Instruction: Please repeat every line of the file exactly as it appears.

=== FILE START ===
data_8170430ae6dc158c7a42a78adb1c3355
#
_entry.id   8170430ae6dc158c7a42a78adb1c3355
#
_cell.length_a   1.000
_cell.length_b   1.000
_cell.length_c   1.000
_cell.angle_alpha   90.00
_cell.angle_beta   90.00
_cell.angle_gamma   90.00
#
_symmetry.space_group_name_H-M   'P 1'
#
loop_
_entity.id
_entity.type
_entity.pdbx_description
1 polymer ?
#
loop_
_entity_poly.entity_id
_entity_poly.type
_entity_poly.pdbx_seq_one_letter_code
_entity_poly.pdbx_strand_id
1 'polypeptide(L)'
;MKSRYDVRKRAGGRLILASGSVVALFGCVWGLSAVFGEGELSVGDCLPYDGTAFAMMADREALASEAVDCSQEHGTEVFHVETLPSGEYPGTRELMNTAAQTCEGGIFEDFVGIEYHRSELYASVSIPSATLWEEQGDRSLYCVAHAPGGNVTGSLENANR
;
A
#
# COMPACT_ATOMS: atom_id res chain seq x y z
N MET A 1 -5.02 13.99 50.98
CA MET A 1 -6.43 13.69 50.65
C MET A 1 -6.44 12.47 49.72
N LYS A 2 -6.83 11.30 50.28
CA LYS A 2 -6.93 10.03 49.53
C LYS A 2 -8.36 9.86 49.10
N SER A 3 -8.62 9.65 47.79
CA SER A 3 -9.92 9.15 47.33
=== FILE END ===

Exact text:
data_8170430ae6dc158c7a42a78adb1c3355
#
_entry.id   8170430ae6dc158c7a42a78adb1c3355
#
_cell.length_a   1.000
_cell.length_b   1.000
_cell.length_c   1.000
_cell.angle_alpha   90.00
_cell.angle_beta   90.00
_cell.angle_gamma   90.00
#
_symmetry.space_group_name_H-M   'P 1'
#
loop_
_entity.id
_entity.type
_entity.pdbx_description
1 polymer ?
#
loop_
_entity_poly.entity_id
_entity_poly.type
_entity_poly.pdbx_seq_one_letter_code
_entity_poly.pdbx_strand_id
1 'polypeptide(L)'
;MKSRYDVRKRAGGRLILASGSVVALFGCVWGLSAVFGEGELSVGDCLPYDGTAFAMMADREALASEAVDCSQEHGTEVFHVETLPSGEYPGTRELMNTAAQTCEGGIFEDFVGIEYHRSELYASVSIPSATLWEEQGDRSLYCVAHAPGGNVTGSLENANR
;
A
#
# COMPACT_ATOMS: atom_id res chain seq x y z
N MET A 1 -5.02 13.99 50.98
CA MET A 1 -6.43 13.69 50.65
C MET A 1 -6.44 12.47 49.72
N LYS A 2 -6.83 11.30 50.28
CA LYS A 2 -6.93 10.03 49.53
C LYS A 2 -8.36 9.86 49.10
N SER A 3 -8.62 9.65 47.79
CA SER A 3 -9.92 9.15 47.33